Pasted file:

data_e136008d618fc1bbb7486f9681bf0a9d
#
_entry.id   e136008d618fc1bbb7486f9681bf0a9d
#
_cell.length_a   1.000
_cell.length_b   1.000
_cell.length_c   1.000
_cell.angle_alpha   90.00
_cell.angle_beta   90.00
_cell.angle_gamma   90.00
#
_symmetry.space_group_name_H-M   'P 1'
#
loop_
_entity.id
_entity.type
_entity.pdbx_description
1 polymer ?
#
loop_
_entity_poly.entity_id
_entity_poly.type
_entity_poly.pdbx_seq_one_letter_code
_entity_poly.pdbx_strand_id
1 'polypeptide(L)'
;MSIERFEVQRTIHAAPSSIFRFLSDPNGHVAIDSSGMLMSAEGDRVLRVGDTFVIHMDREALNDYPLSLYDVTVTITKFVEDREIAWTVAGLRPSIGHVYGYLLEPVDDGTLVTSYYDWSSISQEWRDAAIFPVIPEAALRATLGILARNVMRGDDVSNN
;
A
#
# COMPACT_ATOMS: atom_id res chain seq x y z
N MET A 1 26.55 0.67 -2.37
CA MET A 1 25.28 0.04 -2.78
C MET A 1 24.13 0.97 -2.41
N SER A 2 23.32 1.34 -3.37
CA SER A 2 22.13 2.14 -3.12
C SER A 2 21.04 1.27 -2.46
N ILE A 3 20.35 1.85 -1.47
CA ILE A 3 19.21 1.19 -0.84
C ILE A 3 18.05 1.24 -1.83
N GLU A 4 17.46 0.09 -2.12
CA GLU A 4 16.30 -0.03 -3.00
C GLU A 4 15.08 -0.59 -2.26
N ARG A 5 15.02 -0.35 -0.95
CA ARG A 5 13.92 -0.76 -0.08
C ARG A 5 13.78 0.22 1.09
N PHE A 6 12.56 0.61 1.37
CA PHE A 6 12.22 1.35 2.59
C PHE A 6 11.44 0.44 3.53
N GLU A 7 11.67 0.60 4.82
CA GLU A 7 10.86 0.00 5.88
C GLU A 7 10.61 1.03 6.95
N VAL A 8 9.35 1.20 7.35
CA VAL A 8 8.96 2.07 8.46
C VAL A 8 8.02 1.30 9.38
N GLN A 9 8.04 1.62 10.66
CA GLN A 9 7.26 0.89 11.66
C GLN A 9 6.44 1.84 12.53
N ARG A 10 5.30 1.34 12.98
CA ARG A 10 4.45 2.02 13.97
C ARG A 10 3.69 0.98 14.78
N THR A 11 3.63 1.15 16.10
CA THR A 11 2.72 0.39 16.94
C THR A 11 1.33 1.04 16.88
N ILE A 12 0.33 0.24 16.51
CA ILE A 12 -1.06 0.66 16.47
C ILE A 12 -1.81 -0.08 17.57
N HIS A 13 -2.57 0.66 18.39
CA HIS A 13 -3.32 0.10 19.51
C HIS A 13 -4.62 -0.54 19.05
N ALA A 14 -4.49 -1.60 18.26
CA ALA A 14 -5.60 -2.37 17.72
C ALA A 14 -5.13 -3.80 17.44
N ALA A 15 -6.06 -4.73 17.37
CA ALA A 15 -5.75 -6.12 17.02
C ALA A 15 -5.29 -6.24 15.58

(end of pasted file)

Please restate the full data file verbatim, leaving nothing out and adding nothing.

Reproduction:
data_e136008d618fc1bbb7486f9681bf0a9d
#
_entry.id   e136008d618fc1bbb7486f9681bf0a9d
#
_cell.length_a   1.000
_cell.length_b   1.000
_cell.length_c   1.000
_cell.angle_alpha   90.00
_cell.angle_beta   90.00
_cell.angle_gamma   90.00
#
_symmetry.space_group_name_H-M   'P 1'
#
loop_
_entity.id
_entity.type
_entity.pdbx_description
1 polymer ?
#
loop_
_entity_poly.entity_id
_entity_poly.type
_entity_poly.pdbx_seq_one_letter_code
_entity_poly.pdbx_strand_id
1 'polypeptide(L)'
;MSIERFEVQRTIHAAPSSIFRFLSDPNGHVAIDSSGMLMSAEGDRVLRVGDTFVIHMDREALNDYPLSLYDVTVTITKFVEDREIAWTVAGLRPSIGHVYGYLLEPVDDGTLVTSYYDWSSISQEWRDAAIFPVIPEAALRATLGILARNVMRGDDVSNN
;
A
#
# COMPACT_ATOMS: atom_id res chain seq x y z
N MET A 1 26.55 0.67 -2.37
CA MET A 1 25.28 0.04 -2.78
C MET A 1 24.13 0.97 -2.41
N SER A 2 23.32 1.34 -3.37
CA SER A 2 22.13 2.14 -3.12
C SER A 2 21.04 1.27 -2.46
N ILE A 3 20.35 1.85 -1.47
CA ILE A 3 19.21 1.19 -0.84
C ILE A 3 18.05 1.24 -1.83
N GLU A 4 17.46 0.09 -2.12
CA GLU A 4 16.30 -0.03 -3.00
C GLU A 4 15.08 -0.59 -2.26
N ARG A 5 15.02 -0.35 -0.95
CA ARG A 5 13.92 -0.76 -0.08
C ARG A 5 13.78 0.22 1.09
N PHE A 6 12.56 0.61 1.37
CA PHE A 6 12.22 1.35 2.59
C PHE A 6 11.44 0.44 3.53
N GLU A 7 11.67 0.60 4.82
CA GLU A 7 10.86 0.00 5.88
C GLU A 7 10.61 1.03 6.95
N VAL A 8 9.35 1.20 7.35
CA VAL A 8 8.96 2.07 8.46
C VAL A 8 8.02 1.30 9.38
N GLN A 9 8.04 1.62 10.66
CA GLN A 9 7.26 0.89 11.66
C GLN A 9 6.44 1.84 12.53
N ARG A 10 5.30 1.34 12.98
CA ARG A 10 4.45 2.02 13.97
C ARG A 10 3.69 0.98 14.78
N THR A 11 3.63 1.15 16.10
CA THR A 11 2.72 0.39 16.94
C THR A 11 1.33 1.04 16.88
N ILE A 12 0.33 0.24 16.51
CA ILE A 12 -1.06 0.66 16.47
C ILE A 12 -1.81 -0.08 17.57
N HIS A 13 -2.57 0.66 18.39
CA HIS A 13 -3.32 0.10 19.51
C HIS A 13 -4.62 -0.54 19.05
N ALA A 14 -4.49 -1.60 18.26
CA ALA A 14 -5.60 -2.37 17.72
C ALA A 14 -5.13 -3.80 17.44
N ALA A 15 -6.06 -4.73 17.37
CA ALA A 15 -5.75 -6.12 17.02
C ALA A 15 -5.29 -6.24 15.58